Common ATM Switch (CAS), the first phase of the Common Card and Payment Switch, is operated by LCPL under a recommendation of the National Payments Council and the approval of the CBSL. ATM /Debit cardholders of the member banks of CAS are able to use any ATM terminal of such banks across the country for withdrawing money or inquiring account balances. CAS is linked to ATM switches of member banks to facilitate transaction switching from ATMs of CAS members. CAS started live operations on 23 July 2013 and as at end May 2015, there were eleven banks joined the CAS. The net clearing balances of CAS are settled in the RTGS System at 8.45 a.m. and 3.00 p.m. on each business day.

Payment Cards and Mobile Payment Systems
Payment Cards and Mobile Payment Systems Regulations No. 1 of 2013 (Regulation) provide CBSL with the necessary authority to regulate service providers of payment cards and mobile payment systems in Sri Lanka. As per the provisions of the Regulation, no person can engage in the business or function as a service provider of payment cards or mobile payment systems except under the authority and in accordance with the terms and conditions of a licence issued by the CBSL. Accordingly, at the end of May 2015, CBSL had 29 licences issued to institutions to function as card issuers and further 9 licenses issued to institutions to function as financial acquirers. In addition, licences were issued to 10 financial institutions and 2 mobile network operators to function as operators of customer account based mobile payment systems and operators of mobile phone based e-money systems, respectively.


Surveillance of Financial Conglomerates

The existence of large financial conglomerates, especially those that have banks as part of the conglomerate, is another area that has attracted increased supervisory concern in recent times. The regulation and supervision of such financial conglomerates is becoming increasingly more important and complex, due to the potential systemic risk that could arise from the interrelated nature of their activities. Large numbers of cross shareholdings, common directors and inter company transactions are areas that are of key interest in this regard, as it could result in conflicts of interests and abuse of power, which would not augur well for the stability of the financial system.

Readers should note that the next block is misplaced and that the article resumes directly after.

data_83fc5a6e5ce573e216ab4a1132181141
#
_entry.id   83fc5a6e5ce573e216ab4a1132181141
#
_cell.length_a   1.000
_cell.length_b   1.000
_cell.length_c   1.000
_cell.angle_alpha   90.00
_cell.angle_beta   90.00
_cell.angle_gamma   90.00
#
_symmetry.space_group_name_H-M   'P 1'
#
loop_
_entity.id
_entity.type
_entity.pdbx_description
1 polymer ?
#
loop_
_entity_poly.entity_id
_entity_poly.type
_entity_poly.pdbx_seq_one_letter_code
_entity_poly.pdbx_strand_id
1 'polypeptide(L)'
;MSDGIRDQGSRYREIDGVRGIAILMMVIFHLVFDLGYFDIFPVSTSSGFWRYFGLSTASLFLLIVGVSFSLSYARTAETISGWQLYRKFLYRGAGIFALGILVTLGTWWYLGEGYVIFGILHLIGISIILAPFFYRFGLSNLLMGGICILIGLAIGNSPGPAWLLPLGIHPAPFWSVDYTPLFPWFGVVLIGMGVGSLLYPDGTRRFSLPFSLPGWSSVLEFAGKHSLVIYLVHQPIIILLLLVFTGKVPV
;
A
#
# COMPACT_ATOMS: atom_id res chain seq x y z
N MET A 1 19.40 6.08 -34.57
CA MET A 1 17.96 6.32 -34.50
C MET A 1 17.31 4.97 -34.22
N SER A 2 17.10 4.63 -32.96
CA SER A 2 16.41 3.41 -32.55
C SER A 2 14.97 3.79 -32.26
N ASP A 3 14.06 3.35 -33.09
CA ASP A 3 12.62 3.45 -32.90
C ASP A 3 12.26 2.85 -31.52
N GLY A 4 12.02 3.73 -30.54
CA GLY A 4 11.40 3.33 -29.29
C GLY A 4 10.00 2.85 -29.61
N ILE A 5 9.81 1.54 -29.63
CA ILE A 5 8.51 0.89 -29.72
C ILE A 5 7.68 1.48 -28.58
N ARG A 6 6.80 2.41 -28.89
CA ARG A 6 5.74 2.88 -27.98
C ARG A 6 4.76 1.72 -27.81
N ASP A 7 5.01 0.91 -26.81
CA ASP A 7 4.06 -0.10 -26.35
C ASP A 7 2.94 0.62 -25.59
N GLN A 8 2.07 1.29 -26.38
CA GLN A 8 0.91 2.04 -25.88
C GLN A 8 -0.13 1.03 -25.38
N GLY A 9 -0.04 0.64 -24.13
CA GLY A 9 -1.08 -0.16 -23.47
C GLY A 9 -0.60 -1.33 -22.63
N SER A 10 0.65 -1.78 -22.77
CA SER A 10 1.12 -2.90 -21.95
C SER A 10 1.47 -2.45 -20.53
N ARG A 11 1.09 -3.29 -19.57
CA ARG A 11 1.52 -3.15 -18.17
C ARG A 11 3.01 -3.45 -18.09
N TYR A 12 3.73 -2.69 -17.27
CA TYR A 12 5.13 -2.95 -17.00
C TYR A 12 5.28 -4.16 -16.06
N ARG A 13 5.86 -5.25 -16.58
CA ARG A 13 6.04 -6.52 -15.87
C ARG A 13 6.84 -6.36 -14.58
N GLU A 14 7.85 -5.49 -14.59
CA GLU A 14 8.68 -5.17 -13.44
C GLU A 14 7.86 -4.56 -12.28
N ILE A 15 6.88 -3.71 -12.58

Since there are multiple regulators in the financial system, the supervision of conglomerates often falls under the purview of several regulators, requiring close co-operation and supervision.

Therefore, a Working Group of Regulators for Financial Conglomerates comprising of the Central Bank, the Insurance Board of Sri Lanka, the Securities and Exchange Commission of Sri Lanka, the Accounting and Auditing Standards Monitoring Board and the Department of Registrar of Companies has been established to monitor the systemic risk of conglomerates. The mandate of this working group includes identifying and defining financial conglomerates; identifying the functions of the separate regulators; assessing the systemic risk of such conglomerates by sharing necessary information among regulators, recommending a course of action for regulation and supervision of the respective institutions in a consolidated manner; and proposing necessary legal reforms to address the existing limitations relating to regulation and supervision of financial conglomerates.


Lender of Last Resort
In situations of emergency or imminent systemic banking or financial crisis, the Central Bank may provide loans against accepted collateral, to illiquid but solvent banking institutions. This facility is commonly known as the "lender of last resort facility".